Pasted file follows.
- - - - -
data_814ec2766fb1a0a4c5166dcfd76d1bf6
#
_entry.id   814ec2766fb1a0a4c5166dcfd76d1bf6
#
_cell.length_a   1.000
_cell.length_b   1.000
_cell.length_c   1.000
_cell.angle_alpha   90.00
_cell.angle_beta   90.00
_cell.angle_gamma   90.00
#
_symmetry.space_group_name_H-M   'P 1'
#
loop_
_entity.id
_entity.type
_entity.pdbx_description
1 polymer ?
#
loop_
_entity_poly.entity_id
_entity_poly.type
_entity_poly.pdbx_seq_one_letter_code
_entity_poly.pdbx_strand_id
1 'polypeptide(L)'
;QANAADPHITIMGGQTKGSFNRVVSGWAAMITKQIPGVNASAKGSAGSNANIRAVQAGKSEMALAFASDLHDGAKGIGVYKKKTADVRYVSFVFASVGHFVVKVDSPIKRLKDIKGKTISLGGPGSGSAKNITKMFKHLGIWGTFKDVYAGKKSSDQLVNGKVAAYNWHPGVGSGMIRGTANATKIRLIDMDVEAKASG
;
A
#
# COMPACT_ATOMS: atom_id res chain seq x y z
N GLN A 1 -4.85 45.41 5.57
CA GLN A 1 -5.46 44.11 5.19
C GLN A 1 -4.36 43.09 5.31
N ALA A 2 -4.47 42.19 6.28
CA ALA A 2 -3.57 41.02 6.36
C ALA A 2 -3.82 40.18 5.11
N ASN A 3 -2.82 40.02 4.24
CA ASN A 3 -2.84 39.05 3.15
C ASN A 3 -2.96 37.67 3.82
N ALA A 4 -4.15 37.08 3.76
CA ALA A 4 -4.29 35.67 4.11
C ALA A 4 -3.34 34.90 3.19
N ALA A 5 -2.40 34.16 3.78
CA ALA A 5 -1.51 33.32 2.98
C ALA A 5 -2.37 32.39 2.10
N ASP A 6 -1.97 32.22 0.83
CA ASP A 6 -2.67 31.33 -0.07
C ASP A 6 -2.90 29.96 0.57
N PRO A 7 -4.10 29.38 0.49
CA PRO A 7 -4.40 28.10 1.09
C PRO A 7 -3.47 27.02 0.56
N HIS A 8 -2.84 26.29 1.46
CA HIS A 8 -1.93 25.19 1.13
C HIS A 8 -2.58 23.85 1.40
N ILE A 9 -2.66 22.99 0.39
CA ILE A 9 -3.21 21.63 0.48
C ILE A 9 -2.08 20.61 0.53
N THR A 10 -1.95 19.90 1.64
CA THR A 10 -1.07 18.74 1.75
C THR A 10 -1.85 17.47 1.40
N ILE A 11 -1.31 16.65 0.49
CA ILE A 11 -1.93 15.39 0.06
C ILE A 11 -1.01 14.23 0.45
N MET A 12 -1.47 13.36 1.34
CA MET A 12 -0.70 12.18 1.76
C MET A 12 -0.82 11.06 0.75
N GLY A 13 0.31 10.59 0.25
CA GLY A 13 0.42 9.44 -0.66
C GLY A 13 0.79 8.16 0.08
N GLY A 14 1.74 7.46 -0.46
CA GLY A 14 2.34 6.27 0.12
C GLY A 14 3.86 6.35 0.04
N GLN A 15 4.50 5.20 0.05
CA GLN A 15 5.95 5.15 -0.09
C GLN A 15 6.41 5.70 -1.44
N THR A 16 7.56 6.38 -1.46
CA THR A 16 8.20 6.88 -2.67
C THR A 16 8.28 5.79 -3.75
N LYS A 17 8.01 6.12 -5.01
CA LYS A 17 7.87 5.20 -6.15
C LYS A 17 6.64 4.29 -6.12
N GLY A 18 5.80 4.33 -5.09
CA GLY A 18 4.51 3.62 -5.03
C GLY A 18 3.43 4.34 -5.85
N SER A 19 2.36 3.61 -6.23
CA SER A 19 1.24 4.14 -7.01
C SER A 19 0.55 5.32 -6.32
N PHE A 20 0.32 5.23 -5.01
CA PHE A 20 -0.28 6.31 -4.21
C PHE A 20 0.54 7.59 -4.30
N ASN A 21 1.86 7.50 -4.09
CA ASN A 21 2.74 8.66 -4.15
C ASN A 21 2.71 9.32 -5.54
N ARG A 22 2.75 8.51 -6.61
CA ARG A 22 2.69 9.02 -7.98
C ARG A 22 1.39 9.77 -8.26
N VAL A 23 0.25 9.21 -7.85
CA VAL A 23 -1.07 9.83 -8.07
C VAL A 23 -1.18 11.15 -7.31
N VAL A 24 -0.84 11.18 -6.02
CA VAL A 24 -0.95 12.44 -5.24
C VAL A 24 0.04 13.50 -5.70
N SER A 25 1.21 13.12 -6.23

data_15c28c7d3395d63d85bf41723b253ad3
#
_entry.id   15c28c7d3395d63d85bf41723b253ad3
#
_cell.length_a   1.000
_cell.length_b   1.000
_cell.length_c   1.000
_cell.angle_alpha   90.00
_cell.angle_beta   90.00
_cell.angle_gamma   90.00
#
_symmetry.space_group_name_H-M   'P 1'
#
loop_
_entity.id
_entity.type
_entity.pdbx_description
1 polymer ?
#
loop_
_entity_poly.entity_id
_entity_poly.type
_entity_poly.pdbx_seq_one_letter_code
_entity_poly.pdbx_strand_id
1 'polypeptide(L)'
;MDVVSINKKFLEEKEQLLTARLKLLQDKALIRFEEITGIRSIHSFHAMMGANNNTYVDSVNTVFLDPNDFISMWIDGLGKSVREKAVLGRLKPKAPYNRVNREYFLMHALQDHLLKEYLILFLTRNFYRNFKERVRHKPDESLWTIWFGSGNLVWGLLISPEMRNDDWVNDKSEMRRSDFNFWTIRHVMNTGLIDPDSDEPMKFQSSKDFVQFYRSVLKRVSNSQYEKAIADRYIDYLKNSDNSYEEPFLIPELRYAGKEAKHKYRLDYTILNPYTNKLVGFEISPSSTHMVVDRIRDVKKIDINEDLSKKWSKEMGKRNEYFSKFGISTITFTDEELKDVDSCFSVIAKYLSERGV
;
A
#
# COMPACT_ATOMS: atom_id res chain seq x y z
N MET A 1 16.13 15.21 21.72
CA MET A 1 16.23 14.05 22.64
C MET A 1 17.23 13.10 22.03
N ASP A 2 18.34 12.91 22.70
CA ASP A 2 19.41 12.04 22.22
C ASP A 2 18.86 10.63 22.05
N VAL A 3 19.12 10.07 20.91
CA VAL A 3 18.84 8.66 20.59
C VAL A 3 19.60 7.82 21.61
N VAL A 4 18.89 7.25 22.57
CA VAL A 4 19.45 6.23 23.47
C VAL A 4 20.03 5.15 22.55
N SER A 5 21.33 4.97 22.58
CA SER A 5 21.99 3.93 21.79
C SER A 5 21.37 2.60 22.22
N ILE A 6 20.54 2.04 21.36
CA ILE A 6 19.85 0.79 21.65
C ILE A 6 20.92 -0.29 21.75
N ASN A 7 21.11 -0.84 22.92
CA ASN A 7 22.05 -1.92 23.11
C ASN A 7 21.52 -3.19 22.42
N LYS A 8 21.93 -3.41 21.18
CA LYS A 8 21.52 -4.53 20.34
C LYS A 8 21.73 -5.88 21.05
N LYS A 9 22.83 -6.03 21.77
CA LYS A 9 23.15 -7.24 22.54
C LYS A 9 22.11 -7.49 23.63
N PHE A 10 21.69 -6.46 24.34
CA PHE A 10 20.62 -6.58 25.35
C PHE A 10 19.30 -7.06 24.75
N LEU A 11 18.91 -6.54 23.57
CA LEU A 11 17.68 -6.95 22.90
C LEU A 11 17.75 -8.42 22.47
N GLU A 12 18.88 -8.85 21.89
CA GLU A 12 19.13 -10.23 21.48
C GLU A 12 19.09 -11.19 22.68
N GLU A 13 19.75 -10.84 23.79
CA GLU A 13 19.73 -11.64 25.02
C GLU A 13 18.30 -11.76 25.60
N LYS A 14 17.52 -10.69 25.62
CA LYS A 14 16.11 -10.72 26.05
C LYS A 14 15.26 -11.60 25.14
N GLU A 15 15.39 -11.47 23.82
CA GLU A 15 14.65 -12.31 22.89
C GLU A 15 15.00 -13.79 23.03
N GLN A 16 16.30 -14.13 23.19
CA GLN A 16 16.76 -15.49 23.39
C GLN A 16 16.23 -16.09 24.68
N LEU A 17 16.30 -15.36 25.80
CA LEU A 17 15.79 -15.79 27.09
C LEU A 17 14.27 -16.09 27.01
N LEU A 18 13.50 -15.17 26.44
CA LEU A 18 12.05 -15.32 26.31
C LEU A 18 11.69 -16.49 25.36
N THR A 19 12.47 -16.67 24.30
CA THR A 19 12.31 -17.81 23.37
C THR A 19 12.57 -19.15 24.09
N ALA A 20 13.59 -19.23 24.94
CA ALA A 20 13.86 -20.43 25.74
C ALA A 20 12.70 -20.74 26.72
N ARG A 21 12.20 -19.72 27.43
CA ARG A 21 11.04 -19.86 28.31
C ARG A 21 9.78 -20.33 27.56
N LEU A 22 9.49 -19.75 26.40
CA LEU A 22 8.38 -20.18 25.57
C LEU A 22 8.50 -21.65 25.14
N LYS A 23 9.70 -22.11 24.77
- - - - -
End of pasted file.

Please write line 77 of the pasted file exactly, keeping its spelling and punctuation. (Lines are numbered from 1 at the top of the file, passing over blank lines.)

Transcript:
CA THR A 16 8.20 6.88 -2.67